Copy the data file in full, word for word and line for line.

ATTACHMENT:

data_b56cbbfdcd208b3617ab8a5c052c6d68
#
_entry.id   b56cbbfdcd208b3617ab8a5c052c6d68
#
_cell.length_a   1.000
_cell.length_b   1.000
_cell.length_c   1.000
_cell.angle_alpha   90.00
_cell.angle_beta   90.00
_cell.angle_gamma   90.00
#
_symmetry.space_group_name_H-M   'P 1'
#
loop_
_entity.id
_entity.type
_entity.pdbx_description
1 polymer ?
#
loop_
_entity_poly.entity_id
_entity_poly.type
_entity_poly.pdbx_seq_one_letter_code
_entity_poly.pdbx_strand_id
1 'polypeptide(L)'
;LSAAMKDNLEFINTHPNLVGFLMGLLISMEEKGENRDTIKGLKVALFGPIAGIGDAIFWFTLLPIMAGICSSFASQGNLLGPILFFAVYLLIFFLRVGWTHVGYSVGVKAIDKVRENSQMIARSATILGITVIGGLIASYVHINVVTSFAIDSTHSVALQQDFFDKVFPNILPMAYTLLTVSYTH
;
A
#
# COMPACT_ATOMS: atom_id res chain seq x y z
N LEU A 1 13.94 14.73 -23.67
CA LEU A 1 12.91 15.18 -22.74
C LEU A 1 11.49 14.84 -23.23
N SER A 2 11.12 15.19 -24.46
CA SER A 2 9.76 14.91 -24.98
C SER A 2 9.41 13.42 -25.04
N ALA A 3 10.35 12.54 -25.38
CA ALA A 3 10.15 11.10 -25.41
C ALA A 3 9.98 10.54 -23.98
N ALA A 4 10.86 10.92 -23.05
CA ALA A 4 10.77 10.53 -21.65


data_b56cbbfdcd208b3617ab8a5c052c6d68
#
_entry.id   b56cbbfdcd208b3617ab8a5c052c6d68
#
_cell.length_a   1.000
_cell.length_b   1.000
_cell.length_c   1.000
_cell.angle_alpha   90.00
_cell.angle_beta   90.00
_cell.angle_gamma   90.00
#
_symmetry.space_group_name_H-M   'P 1'
#
loop_
_entity.id
_entity.type
_entity.pdbx_description
1 polymer ?
#
loop_
_entity_poly.entity_id
_entity_poly.type
_entity_poly.pdbx_seq_one_letter_code
_entity_poly.pdbx_strand_id
1 'polypeptide(L)'
;LSAAMKDNLEFINTHPNLVGFLMGLLISMEEKGENRDTIKGLKVALFGPIAGIGDAIFWFTLLPIMAGICSSFASQGNLLGPILFFAVYLLIFFLRVGWTHVGYSVGVKAIDKVRENSQMIARSATILGITVIGGLIASYVHINVVTSFAIDSTHSVALQQDFFDKVFPNILPMAYTLLTVSYTH
;
A
#
# COMPACT_ATOMS: atom_id res chain seq x y z
N LEU A 1 13.94 14.73 -23.67
CA LEU A 1 12.91 15.18 -22.74
C LEU A 1 11.49 14.84 -23.23
N SER A 2 11.12 15.19 -24.46
CA SER A 2 9.76 14.91 -24.98
C SER A 2 9.41 13.42 -25.04
N ALA A 3 10.35 12.54 -25.38
CA ALA A 3 10.15 11.10 -25.41
C ALA A 3 9.98 10.54 -23.98
N ALA A 4 10.86 10.92 -23.05
CA ALA A 4 10.77 10.53 -21.65